Boeing passenger jet with over 100 passengers crashes after taking off from Havana

  • Cuba’s state-run media reported that a Cubana Airlines Boeing 737 crashed shortly after takeoff on Friday.
  • The flight was headed from José Martíi International Airport in Havana to the city of Holguín in the eastern part of Cuba.
  • Reports said there were 104 passengers on board.

A passenger jet on Friday crashed after taking off from José Martíi International Airport in Havana, Cuba. According to CNN, Cuba’s state-run television reported that the aircraft involved was a Boeing 737 operated by the country’s state-owned carrier, Cubana Airlines.

Witnesses told the AFP that they saw a large column of smoke appear near the airport.

The flight was believed to be Cubana Flight 972 from Havana to the city of Holguín in the eastern part of the country. There were 104 passengers on board. Cuban President Miguel Díaz-Canel said there was a high number of victims.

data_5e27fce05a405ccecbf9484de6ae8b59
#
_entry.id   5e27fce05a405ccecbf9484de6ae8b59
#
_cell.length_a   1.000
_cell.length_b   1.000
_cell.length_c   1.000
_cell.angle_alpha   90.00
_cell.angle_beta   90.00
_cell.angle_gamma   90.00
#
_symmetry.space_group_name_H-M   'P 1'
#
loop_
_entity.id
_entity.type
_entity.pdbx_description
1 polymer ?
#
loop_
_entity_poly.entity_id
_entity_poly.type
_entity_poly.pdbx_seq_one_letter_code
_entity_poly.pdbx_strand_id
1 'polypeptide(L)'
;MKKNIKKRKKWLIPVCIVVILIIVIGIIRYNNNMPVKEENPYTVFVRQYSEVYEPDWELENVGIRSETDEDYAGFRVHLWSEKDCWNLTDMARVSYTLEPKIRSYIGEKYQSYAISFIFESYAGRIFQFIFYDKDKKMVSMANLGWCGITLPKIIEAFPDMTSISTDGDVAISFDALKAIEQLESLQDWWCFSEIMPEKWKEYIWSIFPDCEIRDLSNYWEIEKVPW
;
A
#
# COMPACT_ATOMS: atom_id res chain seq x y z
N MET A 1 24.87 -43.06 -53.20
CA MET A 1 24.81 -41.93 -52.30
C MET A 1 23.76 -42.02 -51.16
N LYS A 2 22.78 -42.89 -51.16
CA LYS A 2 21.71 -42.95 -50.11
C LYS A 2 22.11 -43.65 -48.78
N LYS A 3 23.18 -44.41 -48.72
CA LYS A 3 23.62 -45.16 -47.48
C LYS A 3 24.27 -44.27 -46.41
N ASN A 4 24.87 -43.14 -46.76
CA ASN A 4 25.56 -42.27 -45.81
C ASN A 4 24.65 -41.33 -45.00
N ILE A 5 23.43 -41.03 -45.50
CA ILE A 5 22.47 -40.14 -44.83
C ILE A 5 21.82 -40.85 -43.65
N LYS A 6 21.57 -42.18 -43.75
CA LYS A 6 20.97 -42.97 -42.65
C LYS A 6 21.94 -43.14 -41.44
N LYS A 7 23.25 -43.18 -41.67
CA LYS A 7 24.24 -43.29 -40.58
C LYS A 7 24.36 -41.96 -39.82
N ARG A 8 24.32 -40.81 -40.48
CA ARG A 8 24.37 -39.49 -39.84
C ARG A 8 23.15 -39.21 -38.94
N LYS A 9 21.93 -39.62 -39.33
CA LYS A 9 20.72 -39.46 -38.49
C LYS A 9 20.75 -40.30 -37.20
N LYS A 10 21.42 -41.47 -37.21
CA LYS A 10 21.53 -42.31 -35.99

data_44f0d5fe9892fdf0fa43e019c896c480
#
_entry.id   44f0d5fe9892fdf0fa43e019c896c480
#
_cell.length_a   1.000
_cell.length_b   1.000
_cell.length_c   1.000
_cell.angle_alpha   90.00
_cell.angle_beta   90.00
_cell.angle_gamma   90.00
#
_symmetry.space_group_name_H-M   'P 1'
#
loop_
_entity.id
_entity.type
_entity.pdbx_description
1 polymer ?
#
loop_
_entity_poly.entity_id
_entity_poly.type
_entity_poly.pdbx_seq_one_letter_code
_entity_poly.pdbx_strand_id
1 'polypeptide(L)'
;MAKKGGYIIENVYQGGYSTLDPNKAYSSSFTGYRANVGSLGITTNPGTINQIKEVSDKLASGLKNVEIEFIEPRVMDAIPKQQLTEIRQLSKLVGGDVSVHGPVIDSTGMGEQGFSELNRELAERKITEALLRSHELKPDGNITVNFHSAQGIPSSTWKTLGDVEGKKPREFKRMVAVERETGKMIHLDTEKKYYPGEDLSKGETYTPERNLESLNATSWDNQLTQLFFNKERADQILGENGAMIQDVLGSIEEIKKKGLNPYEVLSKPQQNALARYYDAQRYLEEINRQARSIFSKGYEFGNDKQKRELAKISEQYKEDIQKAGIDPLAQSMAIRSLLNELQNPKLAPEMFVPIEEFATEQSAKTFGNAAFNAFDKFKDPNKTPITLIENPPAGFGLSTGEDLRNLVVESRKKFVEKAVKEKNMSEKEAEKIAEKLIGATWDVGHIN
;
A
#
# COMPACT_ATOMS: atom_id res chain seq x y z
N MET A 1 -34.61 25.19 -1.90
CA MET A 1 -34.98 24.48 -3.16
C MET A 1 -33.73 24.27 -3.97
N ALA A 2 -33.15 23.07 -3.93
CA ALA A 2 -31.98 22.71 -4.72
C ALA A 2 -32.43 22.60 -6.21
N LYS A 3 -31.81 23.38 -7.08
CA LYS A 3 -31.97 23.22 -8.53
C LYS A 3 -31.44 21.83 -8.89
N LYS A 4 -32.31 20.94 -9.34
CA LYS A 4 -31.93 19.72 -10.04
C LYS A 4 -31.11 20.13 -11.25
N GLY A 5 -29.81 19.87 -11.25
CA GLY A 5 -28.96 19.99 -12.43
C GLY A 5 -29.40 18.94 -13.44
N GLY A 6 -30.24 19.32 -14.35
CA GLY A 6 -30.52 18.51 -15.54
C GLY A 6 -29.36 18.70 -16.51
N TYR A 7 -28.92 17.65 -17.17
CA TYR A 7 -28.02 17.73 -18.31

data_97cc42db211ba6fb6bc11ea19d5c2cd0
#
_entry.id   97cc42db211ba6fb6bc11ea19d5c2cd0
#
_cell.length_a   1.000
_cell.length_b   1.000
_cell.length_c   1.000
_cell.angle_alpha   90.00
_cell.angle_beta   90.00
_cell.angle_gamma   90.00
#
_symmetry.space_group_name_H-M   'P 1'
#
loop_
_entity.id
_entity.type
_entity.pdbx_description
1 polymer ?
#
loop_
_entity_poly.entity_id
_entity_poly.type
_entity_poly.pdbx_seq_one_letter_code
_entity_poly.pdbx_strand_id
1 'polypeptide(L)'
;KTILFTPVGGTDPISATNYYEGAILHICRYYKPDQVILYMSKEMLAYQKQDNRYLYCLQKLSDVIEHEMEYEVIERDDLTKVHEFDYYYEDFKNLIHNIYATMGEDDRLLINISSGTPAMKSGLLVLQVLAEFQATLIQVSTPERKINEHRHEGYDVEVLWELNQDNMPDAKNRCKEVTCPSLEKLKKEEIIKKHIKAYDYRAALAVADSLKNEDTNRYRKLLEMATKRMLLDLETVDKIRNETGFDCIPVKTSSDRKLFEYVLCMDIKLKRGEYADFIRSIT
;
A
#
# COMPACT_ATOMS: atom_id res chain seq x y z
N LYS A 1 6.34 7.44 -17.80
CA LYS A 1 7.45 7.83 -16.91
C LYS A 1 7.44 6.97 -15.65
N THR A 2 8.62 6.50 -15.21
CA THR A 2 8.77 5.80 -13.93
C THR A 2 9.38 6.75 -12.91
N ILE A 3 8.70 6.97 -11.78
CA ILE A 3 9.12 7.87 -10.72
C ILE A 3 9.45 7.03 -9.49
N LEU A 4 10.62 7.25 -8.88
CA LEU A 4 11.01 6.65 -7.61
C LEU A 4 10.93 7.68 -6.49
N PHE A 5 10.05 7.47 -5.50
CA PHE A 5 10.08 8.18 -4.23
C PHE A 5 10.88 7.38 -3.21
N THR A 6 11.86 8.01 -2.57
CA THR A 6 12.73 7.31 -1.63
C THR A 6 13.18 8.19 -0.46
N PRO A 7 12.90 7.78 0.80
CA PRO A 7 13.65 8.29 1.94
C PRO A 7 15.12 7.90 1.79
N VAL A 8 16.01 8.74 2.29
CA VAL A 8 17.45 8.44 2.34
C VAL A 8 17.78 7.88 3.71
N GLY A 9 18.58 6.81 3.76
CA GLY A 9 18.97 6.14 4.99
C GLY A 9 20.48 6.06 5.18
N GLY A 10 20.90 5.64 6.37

The AP reports, citing a military officer, that there were only three survivors of the crash and all were in critical conditions. Other officials declined to confirm the survivor totals for the AP.

The aircraft involved in the incident was reportedly a Boeing 737 wet-leased by Cubana Airlines from Mexican airline Global Air. (According to aviation-tracking website Flightradar24, the aircraft involved in the incident was initially believed to be a 26-year-old Boeing 737-400 operated by Blue Panorama Airlines for Cubana Airlines. But Blue Panorama has since told Flightradar24 that its plane was not involved.)

In a statement to Business Insider, Boeing said it was “aware of news reports out of Cuba and closely monitoring the situation.” According to CBS News, this was Cuba’s third major fatal crash since 2010.

Cubana’s director general told state media that the US embargo has made it difficult to acquire new-generation aircraft and parts for its existing fleet, CBS News reported.

The airline has flown 11,700 more passengers than expected from January to April 2018.

An earlier version of this story, based in part on a CNN report, misstated that the plane was headed to Guyana.

This story is developing. Check back for updates.

NOW WATCH: Money & Markets videos

Business Insider Emails & Alerts

Site highlights each day to your inbox.

Follow Business Insider Australia on Facebook, Twitter, LinkedIn, and Instagram.